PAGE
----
Medical Terminology Daily (MTD) is a blog sponsored by Clinical Anatomy Associates, Inc. as a service to the medical community. We post anatomical, medical or surgical terms, their meaning and usage, as well as biographical notes on anatomists, surgeons, and researchers through the ages. Be warned that some of the images used depict human anatomical specimens.

You are welcome to submit questions and suggestions using our "Contact Us" form. The information on this blog follows the terms on our "Privacy and Security Statement" and cannot be construed as medical guidance or instructions for treatment.


We have 315 guests online


A Moment in History

Jean-Louis Petit

Jean Louis Petit
(1674 – 1750)

French surgeon and anatomist, Jean Louis Petit was born in Paris in on March 13, 1674.  His family rented an apartment at his house to Alexis Littre (1658 – 1726), a French anatomist. Petit became an apprentice of Littre at seven years of age, helping him in the dissections for his lectures and at an early age became the assistant in charge of the anatomic amphitheater.

Because of Petit’s dedication to anatomy and medicine, in 1690 at the age of sixteen, became a disciple of a famous Paris surgeon, Castel.

In 1692, Petit entered the French army and performed surgery in two military campaigns. By 1693 he started delivering lectures and was accepted as a great surgeon, being invited to the most difficult operations.  In 1700 he was appointed Chief Surgeon of the Military School in Paris and in the same year he received the degree of Master of Surgery from the Faculty of Paris.

In 1715 he was made a member of the Royal Academy of Sciences and an honorary member of the Royal Society of London. He was appointed by the King as the first Director General of the Royal Academy of Surgery when it was founded in 1731.

Petit’s written works are of historical importance.  “Traite des Maladies des Os” ( A Treatise on Bone Diseases);  “Traite des Maladies Chirurgicales et des Operation” (A Treatise on Surgical Diseases and their Operations” This last book was published posthumously in 1774. He also published a monograph on hemorrhage, another on lachrymal fistula, and others.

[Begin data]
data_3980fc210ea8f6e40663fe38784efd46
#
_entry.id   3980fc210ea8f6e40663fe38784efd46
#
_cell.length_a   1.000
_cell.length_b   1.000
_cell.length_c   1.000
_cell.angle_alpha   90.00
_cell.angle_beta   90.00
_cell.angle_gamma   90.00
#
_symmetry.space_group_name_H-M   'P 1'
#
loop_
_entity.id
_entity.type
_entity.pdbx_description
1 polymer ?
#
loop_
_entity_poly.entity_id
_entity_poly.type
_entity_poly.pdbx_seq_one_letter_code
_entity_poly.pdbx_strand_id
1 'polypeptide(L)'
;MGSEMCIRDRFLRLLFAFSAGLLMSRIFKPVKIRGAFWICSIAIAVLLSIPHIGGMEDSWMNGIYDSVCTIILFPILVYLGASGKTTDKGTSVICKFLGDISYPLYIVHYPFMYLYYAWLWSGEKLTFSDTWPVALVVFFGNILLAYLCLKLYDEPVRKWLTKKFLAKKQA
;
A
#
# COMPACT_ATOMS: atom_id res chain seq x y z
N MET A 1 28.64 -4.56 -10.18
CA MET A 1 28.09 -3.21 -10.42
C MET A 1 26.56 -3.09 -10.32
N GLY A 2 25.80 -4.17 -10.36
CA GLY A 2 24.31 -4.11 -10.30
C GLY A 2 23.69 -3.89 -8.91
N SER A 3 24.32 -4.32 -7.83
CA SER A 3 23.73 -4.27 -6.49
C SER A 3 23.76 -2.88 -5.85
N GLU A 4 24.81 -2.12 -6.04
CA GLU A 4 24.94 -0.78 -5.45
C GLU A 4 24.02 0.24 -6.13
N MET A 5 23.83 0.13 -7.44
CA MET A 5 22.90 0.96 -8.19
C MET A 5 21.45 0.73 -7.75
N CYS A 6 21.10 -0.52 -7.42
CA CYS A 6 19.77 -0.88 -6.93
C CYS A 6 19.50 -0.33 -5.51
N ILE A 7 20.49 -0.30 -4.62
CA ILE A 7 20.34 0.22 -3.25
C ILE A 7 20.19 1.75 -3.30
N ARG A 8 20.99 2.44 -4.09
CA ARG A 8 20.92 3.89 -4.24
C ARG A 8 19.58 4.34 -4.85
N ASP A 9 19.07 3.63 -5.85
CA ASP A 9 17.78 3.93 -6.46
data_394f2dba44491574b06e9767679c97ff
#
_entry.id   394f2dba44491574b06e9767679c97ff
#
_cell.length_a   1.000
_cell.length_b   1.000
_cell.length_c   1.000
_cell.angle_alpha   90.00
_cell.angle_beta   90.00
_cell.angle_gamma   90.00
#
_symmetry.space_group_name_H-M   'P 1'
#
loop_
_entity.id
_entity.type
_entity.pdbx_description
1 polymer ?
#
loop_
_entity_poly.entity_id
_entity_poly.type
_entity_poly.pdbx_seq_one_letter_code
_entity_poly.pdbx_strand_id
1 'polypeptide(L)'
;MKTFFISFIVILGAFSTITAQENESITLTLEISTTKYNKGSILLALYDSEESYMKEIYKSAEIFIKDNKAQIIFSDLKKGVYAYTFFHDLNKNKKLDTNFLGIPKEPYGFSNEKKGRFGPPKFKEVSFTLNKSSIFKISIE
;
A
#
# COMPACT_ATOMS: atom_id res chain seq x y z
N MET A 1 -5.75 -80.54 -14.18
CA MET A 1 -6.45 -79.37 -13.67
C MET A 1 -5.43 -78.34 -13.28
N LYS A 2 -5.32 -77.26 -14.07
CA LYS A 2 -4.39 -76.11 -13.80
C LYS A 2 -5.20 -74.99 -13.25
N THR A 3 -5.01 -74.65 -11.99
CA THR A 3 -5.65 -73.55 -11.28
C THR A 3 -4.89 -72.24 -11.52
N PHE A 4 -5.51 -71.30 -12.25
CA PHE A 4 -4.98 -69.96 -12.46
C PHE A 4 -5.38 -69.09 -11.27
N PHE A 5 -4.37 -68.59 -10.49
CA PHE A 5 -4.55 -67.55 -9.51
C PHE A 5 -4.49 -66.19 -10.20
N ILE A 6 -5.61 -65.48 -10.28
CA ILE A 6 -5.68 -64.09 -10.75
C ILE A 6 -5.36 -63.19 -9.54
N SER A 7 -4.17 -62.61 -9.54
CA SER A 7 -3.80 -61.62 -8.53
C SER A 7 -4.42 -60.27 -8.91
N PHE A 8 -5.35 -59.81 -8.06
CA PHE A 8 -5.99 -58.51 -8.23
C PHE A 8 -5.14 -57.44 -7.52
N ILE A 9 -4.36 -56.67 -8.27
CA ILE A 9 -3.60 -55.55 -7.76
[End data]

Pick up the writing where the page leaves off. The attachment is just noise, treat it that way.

He was one of the first to perform choIecystotomy and mastoidotomy. His original tourniquet design for amputations saved many in the battlefield and the design of the same surgical instrument today has not changed much since its invention by him.

His name is remembered in the lumbar triangle, also called the "triangle of Petit", and the abdominal hernia that can ensue through that area of weakness, the lumbar hernia or "Petit's hernia".

Sources:
1. “Jean Louis Petit – A Sketch of his Life, Character, and Writings” Hayne, AP San Fran Western Lancet 1875 4: 446-454
2. “Oeuvres compl?tes de Jean-Louis Petit” 1837 Imprimerie de F. Chapoulaud
3. Extraits de l'eloge de Jean-Louis Petit Ius dans Ia seance publique de I' Academie royale de chirurgie du 26 mai 1750” Louis A. Chirurgie 2001: 126 : 475- 81


 "Clinical Anatomy Associates, Inc., and the contributors of "Medical Terminology Daily" wish to thank all individuals who donate their bodies and tissues for the advancement of education and research”.

Click here for more information


abebooks banner

bookplateink.com

 

 

Latissimus dorsi

Latissimus dorsi muscle (1) - Testut & Latarjet 1931. Public domain
Latissimus dorsi muscle
Click on the image for a larger depiction

The latissimus dorsi muscle is a large, wide, flat muscle on the posteroinferior aspect of the back. It has the shape of a triangle that has a base at the thoracolumbar spine and its apex in the axillary region.

This muscle has a wide origin by tendons that attach to the spinous processes of the lower six or seven thoracic vertebrae as well as those of the lumbar vertebrae, the sacral crest, and the posterior aspect of the external lip of the iliac crest. This created a wide fibrotendinous lamina known as the thoracolumbar fascia. The muscle also attaches to the external surface of the three or four inferiormost ribs and the inferior angle of the scapula.

From here, the muscle fibers converge superolaterally and twist anterosuperiorly to form a quadrilateral tendon that inserts deep into the bicipital groove (Lat: sulcus intertubercularis) of the humerus as shown by number 5 in the accompanying figure. There is sometimes a tendinous extension to the humeral lesser tubercle.

The latissimus dorsi extends, adducts, and medially rotates the shoulder joint, also known as the glenohumeral joint. Along with the teres major muscle they are known as the “handcuff muscles”, as this is the action of these muscles as the hands are brought together towards the back. The latissimus dorsi is innervated by the thoracodorsal (or long subscapular) nerve (C6, C7, and C8).

The Terminologia Anatomica 2 proper name is “musculus latissimus dorsi”. The plural form is “musculi latissimi dorsi”. The name of the muscle is derived from Latin. Since “latum” means “wide”, “musculus latissimus dorsi” means the “widest muscle of the back”, quite a proper name. In other languages this is more evident. In Spanish, the name for the muscle is [músculo dorsal ancho] meaning the “wide muscle of the back”.

The latissimus dorsi is one of the 17 muscles that attach to the scapula. It also forms one of the borders of the lumbar triangle of Petit, potential site for a lumbar hernia.

Sources:
1. “Gray’s Anatomy” Henry Gray, 1918
2. "Tratado de Anatomia Humana" Testut et Latarjet 8th Ed. 1931 Salvat Editores, Spain
3. "Gray's Anatomy" 42nd British Ed. Churchill Livingstone 2021
4. “An Illustrated Atlas of the Skeletal Muscles” Bowden, B. 4th Ed. Morton Publishing. 2015
5. "Trail Guide to The Body" 4th. Ed. Biel, A. Books of Discovery. 2010